The whole ticket booking process was a serious nightmare! Luckily, this awesome person has written instructions on how to navigate the ticket website and what to do when you have issues (click here). Notice I said “when” and not “if.” You can only book 5 tickets at a time and since there were 6 of us, I had to go through the process twice. The first time when I booked the 5 tickets, everything went smoothly. The second time when I tried to book my single ticket, I ran into a world of problems! It was a mess and I’m not the only one that’s had these same issues.

7. Purchase your train tickets

Since we only had a week, we decided to take the tourist train from Cusco to Aguas Calientes. “The Man in Seat 61” is an amazing website that I used to figure out what to book. You can also take the bus and do some hiking. I read through this website that discusses the cheapest way to get to Machu Picchu and they took the bus.

8. Book your hostels

Once you’re sure you can get to all the places you want to get to and purchased your Machu Picchu tickets, book your hostels! There aren’t that many options in Aguas Calientes (the base of Machu Picchu), so I’d recommend booking early. Here’s where we stayed and for the most part, I was pleased. The major downside was most had cold showers, but that seemed to be a common issue. I booked all the hostels through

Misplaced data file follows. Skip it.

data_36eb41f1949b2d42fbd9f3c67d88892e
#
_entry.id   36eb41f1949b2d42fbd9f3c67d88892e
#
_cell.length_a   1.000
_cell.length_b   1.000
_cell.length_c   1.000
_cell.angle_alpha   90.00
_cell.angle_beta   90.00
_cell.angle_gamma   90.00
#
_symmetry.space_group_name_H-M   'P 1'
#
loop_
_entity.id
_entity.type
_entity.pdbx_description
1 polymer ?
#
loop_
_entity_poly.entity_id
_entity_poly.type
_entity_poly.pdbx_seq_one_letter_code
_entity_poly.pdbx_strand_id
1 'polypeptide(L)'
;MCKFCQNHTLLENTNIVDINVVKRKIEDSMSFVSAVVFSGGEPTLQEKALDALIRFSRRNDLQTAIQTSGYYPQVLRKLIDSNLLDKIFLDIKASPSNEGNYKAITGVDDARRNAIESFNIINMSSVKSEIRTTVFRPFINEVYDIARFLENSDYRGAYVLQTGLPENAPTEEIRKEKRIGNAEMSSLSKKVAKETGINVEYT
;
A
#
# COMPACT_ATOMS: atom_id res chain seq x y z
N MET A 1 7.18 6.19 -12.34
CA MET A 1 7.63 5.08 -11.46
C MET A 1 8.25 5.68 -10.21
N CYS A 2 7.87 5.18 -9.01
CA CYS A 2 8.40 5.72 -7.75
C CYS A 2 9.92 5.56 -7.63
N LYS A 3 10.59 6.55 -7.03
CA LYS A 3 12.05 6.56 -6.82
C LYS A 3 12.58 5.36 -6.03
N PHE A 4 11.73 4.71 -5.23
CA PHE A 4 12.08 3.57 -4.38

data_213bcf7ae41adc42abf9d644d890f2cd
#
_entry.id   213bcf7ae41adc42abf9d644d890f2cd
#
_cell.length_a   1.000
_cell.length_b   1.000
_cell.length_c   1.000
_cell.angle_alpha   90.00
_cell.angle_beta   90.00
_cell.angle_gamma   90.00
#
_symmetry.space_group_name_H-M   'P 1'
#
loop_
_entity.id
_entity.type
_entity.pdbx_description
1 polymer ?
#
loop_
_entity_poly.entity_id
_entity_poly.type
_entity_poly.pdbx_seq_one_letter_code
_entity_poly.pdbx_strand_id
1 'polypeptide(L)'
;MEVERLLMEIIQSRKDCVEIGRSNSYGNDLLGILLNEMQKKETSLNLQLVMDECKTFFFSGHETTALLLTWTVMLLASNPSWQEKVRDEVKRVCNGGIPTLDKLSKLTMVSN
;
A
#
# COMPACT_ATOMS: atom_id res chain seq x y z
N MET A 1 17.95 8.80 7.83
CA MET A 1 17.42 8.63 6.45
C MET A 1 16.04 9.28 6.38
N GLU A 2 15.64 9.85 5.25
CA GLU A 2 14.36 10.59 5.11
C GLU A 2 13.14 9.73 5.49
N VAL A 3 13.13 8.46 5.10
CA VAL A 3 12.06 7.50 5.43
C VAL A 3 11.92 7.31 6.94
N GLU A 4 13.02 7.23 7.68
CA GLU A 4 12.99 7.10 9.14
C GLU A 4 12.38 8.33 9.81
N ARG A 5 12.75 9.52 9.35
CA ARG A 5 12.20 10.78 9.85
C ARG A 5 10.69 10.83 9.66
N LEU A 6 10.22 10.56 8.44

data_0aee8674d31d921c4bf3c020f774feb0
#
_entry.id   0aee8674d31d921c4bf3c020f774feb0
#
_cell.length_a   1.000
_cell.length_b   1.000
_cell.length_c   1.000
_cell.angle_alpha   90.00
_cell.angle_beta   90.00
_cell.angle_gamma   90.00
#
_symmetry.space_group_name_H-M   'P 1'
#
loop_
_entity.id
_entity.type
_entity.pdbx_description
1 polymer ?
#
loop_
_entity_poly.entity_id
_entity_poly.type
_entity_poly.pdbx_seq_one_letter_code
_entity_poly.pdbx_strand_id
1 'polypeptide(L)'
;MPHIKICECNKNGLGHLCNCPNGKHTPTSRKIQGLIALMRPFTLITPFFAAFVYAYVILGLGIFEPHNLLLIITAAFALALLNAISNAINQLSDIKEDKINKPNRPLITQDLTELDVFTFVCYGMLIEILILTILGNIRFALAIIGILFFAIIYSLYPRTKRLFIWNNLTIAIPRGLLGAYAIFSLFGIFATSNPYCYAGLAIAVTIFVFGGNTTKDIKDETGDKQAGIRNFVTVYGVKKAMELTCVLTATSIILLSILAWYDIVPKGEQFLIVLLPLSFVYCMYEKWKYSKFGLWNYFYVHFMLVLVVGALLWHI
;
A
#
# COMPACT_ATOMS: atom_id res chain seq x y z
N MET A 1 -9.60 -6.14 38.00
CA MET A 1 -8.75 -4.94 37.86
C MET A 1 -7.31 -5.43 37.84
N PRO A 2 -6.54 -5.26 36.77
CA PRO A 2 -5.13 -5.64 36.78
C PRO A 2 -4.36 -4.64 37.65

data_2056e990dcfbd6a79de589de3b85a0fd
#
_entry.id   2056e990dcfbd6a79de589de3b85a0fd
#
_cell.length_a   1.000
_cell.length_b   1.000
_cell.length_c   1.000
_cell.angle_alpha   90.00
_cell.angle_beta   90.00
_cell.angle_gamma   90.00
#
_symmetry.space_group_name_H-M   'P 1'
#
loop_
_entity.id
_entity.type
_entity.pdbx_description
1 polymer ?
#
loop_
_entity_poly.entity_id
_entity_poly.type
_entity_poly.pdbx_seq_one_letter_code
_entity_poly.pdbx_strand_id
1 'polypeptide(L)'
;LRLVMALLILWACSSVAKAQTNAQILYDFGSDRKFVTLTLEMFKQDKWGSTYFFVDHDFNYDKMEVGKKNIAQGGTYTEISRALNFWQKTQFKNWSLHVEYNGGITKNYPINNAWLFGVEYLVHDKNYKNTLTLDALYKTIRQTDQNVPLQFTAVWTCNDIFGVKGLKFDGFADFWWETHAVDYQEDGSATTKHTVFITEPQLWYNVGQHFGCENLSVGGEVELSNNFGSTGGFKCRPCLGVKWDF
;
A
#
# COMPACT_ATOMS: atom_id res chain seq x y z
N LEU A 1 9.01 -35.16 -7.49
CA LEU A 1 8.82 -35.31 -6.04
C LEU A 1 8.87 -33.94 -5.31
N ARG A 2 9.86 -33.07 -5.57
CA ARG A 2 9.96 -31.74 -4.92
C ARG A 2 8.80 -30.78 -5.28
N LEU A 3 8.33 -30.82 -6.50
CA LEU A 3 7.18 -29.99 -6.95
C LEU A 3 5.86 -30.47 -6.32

• Lima: Puriwasi Hostels – I really liked the location near Parque Kennedy in Miraflores. The hostel has a rooftop bar with reasonably priced drinks and free breakfast in the morning. The one thing I disliked was how loud it was at night. We could hear music playing all night from a nearby club.
  • Cusco: Marlon’s House Hostel – The people were very friendly and they offered free breakfast each morning. There was only one shared shower and bathroom, so we often had to wait to use them. We struggled to get warm water, but from reviews of other hostels in Cusco, this was a common issue. They also have a tour company at the hostel, which is who we went through to book our Saqsaywaman tour. Since we were staying at this hostel after Machu Picchu, we were able to leave our larger bags for a few days and just pack backpacks for Machu Picchu.